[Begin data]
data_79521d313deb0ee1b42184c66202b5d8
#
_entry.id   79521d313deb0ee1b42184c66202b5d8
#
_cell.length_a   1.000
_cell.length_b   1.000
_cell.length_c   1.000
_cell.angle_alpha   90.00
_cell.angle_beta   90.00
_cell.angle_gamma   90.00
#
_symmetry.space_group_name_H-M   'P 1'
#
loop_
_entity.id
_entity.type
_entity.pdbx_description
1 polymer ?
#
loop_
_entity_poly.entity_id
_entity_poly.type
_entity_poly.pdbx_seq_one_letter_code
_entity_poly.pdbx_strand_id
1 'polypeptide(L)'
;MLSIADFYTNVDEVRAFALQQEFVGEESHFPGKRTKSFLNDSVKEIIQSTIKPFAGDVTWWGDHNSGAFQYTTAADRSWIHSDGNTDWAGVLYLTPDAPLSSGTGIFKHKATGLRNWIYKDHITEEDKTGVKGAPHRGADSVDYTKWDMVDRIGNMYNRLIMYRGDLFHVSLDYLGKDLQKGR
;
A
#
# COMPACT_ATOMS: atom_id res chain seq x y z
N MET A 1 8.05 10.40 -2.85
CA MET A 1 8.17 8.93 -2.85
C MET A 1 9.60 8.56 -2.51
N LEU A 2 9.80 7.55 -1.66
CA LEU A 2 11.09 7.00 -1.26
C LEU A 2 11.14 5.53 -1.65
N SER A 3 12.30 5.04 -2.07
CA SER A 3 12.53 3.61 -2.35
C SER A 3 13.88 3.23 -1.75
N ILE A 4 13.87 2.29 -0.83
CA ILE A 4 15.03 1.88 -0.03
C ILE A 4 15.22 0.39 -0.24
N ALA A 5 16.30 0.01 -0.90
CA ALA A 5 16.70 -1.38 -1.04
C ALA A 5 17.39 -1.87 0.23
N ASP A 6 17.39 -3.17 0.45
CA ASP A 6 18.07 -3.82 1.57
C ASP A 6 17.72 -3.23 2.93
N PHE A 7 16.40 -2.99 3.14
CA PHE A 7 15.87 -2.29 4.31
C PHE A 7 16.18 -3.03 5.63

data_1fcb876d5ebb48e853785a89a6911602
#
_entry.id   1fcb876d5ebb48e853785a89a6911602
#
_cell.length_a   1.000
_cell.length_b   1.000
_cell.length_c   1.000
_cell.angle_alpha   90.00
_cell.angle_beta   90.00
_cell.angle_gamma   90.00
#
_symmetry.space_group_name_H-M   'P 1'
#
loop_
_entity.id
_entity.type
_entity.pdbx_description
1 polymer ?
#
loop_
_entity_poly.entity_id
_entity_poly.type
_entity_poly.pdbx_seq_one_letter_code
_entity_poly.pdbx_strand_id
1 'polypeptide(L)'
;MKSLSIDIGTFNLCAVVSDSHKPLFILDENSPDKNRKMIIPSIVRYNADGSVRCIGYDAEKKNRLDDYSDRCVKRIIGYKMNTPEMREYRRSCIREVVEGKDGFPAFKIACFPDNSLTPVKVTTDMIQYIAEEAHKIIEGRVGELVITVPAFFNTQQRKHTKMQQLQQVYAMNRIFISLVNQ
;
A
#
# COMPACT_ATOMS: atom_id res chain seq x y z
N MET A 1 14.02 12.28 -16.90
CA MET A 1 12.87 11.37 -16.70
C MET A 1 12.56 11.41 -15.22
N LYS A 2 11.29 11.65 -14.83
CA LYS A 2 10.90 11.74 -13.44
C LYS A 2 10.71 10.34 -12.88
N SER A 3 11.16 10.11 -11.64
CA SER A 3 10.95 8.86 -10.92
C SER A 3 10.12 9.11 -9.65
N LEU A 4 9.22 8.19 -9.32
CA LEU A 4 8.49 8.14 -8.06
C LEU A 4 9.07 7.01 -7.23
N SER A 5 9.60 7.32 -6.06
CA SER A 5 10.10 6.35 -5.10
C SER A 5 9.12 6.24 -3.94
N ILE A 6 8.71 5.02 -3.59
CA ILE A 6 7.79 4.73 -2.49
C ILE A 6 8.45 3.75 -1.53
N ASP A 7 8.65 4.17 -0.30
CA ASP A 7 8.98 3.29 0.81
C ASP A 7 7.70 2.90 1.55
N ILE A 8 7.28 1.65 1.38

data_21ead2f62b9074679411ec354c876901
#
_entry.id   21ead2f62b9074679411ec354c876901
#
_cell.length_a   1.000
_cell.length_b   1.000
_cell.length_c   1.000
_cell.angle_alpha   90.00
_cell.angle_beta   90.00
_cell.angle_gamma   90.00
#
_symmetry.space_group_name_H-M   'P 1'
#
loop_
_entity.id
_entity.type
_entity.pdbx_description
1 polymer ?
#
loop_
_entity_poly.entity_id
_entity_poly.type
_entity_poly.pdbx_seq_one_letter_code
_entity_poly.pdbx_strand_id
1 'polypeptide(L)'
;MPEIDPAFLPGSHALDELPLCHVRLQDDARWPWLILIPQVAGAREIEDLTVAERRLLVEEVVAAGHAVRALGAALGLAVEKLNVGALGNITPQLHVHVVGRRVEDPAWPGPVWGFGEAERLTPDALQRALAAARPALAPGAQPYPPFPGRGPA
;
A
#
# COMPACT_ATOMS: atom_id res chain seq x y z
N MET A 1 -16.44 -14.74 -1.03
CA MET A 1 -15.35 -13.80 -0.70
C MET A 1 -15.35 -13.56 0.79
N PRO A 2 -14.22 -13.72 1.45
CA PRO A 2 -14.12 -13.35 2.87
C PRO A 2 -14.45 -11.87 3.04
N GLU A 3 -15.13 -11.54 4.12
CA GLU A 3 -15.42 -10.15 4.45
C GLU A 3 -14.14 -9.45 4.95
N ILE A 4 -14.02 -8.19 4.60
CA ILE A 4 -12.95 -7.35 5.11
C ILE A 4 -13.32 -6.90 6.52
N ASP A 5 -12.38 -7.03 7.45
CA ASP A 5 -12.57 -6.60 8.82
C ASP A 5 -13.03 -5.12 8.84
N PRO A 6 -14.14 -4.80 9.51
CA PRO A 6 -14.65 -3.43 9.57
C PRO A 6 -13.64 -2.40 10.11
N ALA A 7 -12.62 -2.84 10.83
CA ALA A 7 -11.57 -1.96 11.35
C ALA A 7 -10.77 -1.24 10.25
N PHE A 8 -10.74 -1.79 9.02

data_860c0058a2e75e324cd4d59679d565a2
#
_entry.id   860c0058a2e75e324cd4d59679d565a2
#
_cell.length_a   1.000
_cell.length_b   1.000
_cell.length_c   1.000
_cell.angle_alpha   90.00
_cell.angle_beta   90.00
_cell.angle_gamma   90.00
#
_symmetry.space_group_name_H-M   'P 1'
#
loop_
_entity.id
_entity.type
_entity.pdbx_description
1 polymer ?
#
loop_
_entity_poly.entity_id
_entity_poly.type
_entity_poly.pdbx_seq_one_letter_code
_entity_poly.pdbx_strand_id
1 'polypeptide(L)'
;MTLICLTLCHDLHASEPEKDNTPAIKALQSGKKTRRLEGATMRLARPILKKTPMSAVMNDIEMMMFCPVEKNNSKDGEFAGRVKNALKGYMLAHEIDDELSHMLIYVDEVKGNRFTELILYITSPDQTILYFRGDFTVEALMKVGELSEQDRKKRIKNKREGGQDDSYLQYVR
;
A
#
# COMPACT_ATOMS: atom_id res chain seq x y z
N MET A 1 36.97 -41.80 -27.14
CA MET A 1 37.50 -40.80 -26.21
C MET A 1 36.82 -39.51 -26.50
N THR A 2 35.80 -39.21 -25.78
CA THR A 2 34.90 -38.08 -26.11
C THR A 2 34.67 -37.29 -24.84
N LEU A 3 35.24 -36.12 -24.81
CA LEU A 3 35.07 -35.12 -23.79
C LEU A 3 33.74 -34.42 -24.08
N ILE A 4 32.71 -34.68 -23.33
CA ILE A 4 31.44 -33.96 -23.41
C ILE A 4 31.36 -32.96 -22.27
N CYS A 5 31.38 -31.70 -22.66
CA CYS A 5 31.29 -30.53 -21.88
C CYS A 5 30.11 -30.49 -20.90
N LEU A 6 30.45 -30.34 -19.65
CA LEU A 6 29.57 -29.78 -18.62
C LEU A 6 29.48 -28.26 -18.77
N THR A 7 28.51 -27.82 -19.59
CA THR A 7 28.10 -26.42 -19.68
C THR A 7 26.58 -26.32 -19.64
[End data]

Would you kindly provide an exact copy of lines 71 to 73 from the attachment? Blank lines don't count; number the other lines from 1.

loop_
_entity_poly.entity_id
_entity_poly.type